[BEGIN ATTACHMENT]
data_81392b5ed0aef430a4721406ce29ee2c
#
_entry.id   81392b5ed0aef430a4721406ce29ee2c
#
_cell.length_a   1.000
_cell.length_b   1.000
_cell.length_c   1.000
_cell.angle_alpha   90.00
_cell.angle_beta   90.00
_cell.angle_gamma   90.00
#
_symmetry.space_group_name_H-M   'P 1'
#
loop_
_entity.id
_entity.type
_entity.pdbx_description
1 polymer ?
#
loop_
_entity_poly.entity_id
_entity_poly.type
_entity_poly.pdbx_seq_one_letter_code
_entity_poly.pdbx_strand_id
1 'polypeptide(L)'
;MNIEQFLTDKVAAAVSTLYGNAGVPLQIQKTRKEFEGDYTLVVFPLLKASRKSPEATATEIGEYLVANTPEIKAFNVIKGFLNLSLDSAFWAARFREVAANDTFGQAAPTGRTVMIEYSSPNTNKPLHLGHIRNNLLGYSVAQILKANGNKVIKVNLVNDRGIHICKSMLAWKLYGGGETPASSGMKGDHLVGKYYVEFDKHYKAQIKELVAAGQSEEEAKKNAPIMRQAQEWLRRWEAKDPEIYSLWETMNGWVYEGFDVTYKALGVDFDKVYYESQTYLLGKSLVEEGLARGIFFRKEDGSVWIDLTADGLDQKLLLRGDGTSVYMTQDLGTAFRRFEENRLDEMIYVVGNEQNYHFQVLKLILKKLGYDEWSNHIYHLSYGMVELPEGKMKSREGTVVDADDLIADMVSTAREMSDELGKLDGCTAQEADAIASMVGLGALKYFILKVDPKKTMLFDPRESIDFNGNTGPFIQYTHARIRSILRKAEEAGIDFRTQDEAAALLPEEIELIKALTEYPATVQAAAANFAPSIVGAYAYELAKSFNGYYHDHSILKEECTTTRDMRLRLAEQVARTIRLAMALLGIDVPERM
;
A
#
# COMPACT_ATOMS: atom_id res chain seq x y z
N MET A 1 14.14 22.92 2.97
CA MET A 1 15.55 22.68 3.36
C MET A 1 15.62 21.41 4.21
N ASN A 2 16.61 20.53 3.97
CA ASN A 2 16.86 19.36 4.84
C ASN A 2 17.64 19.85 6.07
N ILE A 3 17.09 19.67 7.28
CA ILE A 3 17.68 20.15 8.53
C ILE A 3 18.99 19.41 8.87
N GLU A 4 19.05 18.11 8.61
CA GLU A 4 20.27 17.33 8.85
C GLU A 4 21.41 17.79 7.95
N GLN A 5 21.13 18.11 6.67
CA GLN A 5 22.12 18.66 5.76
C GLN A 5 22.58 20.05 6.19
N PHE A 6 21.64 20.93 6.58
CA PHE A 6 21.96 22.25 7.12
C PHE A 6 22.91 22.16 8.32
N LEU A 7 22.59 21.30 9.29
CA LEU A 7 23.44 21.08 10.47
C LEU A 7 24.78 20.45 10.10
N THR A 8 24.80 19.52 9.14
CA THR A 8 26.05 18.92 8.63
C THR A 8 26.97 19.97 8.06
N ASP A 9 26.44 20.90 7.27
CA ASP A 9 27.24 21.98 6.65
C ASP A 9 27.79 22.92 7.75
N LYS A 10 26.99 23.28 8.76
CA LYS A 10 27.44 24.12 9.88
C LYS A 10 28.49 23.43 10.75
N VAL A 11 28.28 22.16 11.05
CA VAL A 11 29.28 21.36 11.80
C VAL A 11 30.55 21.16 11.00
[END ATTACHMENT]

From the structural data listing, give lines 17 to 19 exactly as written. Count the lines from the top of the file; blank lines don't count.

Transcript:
_entity.pdbx_description
1 polymer ?
#